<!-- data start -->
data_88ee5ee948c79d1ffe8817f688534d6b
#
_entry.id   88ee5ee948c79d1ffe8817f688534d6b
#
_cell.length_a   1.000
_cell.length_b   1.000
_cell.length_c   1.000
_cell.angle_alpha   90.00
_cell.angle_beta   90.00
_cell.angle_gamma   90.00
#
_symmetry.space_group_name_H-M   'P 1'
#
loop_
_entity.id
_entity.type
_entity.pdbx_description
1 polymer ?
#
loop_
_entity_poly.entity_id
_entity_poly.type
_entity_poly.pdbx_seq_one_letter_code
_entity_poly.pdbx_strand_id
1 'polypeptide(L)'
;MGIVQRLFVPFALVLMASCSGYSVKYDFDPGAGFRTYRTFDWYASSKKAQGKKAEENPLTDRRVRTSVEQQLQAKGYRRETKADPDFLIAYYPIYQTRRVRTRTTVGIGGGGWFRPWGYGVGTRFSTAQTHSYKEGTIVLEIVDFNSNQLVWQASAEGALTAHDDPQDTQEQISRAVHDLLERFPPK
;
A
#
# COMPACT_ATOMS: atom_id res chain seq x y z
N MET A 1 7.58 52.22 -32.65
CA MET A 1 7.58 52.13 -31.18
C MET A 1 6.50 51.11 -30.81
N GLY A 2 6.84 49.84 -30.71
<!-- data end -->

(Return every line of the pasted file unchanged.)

data_88ee5ee948c79d1ffe8817f688534d6b
#
_entry.id   88ee5ee948c79d1ffe8817f688534d6b
#
_cell.length_a   1.000
_cell.length_b   1.000
_cell.length_c   1.000
_cell.angle_alpha   90.00
_cell.angle_beta   90.00
_cell.angle_gamma   90.00
#
_symmetry.space_group_name_H-M   'P 1'
#
loop_
_entity.id
_entity.type
_entity.pdbx_description
1 polymer ?
#
loop_
_entity_poly.entity_id
_entity_poly.type
_entity_poly.pdbx_seq_one_letter_code
_entity_poly.pdbx_strand_id
1 'polypeptide(L)'
;MGIVQRLFVPFALVLMASCSGYSVKYDFDPGAGFRTYRTFDWYASSKKAQGKKAEENPLTDRRVRTSVEQQLQAKGYRRETKADPDFLIAYYPIYQTRRVRTRTTVGIGGGGWFRPWGYGVGTRFSTAQTHSYKEGTIVLEIVDFNSNQLVWQASAEGALTAHDDPQDTQEQISRAVHDLLERFPPK
;
A
#
# COMPACT_ATOMS: atom_id res chain seq x y z
N MET A 1 7.58 52.22 -32.65
CA MET A 1 7.58 52.13 -31.18
C MET A 1 6.50 51.11 -30.81
N GLY A 2 6.84 49.84 -30.71